There are many matters on which they likely disagree — but one issue that Sens. Kent Conrad (D-ND) and Judd Gregg (R-NH) see eye to eye on is the mounting threat of the nation's ballooning deficit.
"We had 9/11. We had a series of tax cuts. We had wars in Afghanistan and Iraq. Deficits and debt exploded," Conrad tells NPR's Steve Inskeep.
Now, both senators say that if significant change is not made, financial disaster is just beyond the horizon.
"We're literally going to pass on to our children a country they can't afford," Gregg says. "Their standard of living is going to go down dramatically, the tax burden will go up dramatically, the benefits for senior citizens who are retired will be adjusted dramatically if we allow ourselves to go over this cliff."
What they are proposing is an 18-member task force made up of 16 members of Congress — eight Democrats and eight Republicans, and two representatives from the administration, including the secretary of the Treasury. The committee would weigh proposals to lower the national deficit, and if 14 of the 18 members agreed on a proposal, it would go to the House and Senate for a vote. The proposal would then need to pass both chambers by a supermajority: 60 votes in the Senate and by 60 percent of the House. The president would also retain his right to veto.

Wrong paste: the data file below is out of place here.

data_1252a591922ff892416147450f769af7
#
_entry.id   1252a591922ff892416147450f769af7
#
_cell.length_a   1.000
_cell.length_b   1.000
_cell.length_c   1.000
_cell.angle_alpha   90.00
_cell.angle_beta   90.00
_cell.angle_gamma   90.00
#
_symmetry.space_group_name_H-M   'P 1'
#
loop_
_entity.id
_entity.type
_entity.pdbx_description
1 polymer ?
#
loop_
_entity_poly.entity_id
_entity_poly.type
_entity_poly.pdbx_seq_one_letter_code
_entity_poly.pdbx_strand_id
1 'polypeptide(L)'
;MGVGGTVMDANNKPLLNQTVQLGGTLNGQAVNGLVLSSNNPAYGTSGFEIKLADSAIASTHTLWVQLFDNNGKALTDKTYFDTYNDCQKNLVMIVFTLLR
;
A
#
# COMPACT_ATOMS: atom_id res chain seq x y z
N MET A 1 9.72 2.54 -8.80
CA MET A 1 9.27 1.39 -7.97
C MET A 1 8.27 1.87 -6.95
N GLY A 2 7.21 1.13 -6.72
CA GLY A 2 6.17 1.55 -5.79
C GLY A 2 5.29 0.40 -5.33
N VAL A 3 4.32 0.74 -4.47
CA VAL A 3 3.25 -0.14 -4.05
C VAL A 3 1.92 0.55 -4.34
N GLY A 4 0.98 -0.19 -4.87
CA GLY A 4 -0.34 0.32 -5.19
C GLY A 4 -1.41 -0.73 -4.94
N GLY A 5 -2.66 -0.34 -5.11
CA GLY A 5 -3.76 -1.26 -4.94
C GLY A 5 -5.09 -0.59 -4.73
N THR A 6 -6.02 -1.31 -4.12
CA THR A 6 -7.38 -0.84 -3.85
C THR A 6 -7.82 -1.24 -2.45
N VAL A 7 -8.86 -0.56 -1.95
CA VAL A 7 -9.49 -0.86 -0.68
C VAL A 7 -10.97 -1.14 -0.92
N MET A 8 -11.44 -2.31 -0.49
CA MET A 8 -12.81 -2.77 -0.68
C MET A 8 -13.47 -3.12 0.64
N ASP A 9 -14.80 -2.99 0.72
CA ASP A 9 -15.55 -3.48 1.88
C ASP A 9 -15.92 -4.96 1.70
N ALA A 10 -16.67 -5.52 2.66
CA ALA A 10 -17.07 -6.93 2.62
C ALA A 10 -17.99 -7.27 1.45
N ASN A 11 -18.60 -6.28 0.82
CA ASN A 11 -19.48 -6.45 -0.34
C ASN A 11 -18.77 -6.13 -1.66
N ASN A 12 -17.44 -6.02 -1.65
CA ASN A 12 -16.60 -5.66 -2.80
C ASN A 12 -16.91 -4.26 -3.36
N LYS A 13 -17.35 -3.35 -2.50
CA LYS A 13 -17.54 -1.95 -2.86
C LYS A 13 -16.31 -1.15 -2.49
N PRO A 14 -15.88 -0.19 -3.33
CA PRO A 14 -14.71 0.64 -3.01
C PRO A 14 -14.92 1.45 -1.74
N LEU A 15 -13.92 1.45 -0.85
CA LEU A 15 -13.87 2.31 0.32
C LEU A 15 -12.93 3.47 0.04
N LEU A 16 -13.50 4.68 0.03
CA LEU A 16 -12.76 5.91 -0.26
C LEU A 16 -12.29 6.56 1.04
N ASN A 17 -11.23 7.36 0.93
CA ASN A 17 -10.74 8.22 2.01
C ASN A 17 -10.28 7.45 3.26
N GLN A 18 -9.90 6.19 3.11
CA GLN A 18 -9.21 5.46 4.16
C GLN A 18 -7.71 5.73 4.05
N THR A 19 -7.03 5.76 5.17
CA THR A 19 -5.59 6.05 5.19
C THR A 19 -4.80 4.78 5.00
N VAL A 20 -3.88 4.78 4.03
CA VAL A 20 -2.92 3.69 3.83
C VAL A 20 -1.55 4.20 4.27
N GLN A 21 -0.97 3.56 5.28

"If we look back in history, we've seen every time we've faced a fiscal crisis it took this type of special procedure to deal with it," says Conrad.
Requiring a supermajority would give the proposal legitimacy, Gregg says, adding that no one would accept a resolution to the deficit issue unless it was perceived as absolutely fair and bipartisan.
"When you run into these types of very complex and difficult questions," he says, "doing it this way appears to me to be the only way you're going to accomplish it — set up a procedure that leads to a policy, which leads to action, and that's our goal."